The proportions each month that would be subject to sifting under the 2018 Act vary between 20% and 55%, which would leave large numbers of SIs subject to the affirmative procedure. It could therefore be challenging to deal with the SIs expected to be produced in February and March in time for exit day, and so the ‘made affirmative’ procedure may have to be used to avoid gaps in the statute book.

It is not yet clear whether the Government intends to stick to this time schedule after last week’s draft UK-EU withdrawal agreement, including the transition or implementation period until 31 December 2020 that would give the process more time. However, the workload and timetable would not seem to allow for any pauses, so it seems likely that SIs will continue to be produced until and unless a withdrawal agreement and transition period is put beyond any doubt.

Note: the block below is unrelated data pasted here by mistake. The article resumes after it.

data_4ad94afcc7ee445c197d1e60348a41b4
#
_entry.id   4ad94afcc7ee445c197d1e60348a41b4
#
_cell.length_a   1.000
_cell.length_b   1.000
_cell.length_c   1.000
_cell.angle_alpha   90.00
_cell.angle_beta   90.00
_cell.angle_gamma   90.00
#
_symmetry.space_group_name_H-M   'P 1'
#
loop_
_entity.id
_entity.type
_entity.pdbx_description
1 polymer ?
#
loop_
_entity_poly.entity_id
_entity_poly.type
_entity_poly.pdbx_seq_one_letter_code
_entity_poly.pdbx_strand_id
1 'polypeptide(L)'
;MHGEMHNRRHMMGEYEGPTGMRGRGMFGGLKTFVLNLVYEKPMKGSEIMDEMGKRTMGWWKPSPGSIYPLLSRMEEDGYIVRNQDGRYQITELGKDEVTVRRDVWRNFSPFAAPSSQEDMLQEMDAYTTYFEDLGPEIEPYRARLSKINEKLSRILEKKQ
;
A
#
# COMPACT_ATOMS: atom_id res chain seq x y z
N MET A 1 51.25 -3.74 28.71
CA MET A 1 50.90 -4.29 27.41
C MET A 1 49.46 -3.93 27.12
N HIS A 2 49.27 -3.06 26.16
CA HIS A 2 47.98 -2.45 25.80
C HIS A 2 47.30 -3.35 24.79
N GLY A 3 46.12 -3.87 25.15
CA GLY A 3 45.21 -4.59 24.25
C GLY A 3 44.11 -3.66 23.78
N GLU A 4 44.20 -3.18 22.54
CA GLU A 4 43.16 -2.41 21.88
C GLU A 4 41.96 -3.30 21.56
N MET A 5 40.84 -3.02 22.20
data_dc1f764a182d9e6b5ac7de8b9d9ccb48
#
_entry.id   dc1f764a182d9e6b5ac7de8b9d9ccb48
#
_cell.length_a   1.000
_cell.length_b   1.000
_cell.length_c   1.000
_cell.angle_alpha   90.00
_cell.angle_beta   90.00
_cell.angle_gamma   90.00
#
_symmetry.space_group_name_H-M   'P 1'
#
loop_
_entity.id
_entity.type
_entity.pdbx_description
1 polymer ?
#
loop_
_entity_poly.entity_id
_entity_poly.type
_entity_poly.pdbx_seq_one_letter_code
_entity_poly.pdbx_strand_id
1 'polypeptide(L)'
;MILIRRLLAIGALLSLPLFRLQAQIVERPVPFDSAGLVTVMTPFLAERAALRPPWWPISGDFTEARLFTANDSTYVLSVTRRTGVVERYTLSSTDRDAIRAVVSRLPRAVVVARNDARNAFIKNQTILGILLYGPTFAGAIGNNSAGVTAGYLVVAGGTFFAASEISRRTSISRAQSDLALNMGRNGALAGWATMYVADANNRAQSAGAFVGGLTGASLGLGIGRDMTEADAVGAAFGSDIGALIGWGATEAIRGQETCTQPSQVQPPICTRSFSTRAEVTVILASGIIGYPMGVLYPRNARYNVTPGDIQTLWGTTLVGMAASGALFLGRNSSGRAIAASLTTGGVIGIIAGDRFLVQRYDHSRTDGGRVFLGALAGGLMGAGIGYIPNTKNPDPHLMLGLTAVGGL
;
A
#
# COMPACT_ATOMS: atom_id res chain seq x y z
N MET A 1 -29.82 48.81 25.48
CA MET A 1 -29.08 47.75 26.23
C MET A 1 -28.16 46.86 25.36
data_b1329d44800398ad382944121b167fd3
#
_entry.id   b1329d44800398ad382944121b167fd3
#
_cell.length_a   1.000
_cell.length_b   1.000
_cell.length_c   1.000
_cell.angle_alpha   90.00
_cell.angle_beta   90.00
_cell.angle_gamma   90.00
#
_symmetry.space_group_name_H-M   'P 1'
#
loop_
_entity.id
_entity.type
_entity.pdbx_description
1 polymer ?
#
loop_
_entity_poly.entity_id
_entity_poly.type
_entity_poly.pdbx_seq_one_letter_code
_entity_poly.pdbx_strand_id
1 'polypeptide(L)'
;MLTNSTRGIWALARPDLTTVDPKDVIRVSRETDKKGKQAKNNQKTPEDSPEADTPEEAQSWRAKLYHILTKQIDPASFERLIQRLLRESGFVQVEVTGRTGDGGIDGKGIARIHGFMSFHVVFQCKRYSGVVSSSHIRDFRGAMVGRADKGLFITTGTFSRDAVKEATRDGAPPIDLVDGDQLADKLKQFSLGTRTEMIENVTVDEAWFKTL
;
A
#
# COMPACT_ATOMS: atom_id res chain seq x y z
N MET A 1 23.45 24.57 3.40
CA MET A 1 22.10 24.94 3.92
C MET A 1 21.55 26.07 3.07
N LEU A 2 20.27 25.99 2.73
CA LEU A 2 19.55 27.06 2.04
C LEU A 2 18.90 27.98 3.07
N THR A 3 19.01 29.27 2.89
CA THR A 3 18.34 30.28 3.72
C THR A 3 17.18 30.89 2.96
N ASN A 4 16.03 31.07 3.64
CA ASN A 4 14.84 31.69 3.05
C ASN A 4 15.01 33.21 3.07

If you have any queries about the terms of a Brexit SI or the Parliamentary process, or indeed if you have concerns about a draft SI and would like help making a submission to the European Statutory Instruments Committee, please get in touch with Hannah Frahm or Charles Livingstone.

Hannah Frahm

Hannah Frahm

Professional Support Lawyer at Brodies LLP
Hannah is a Professional Support Lawyer for the Brexit Advisory Group.She is a German qualified lawyer with a professional background in Real Estate. Hannah brings to the firm a multinational legal education (with stints in Germany, France, Thailand and the UK), a strong academic profile (German PhD in process) and communicative support for our German and French speaking clients.
Hannah Frahm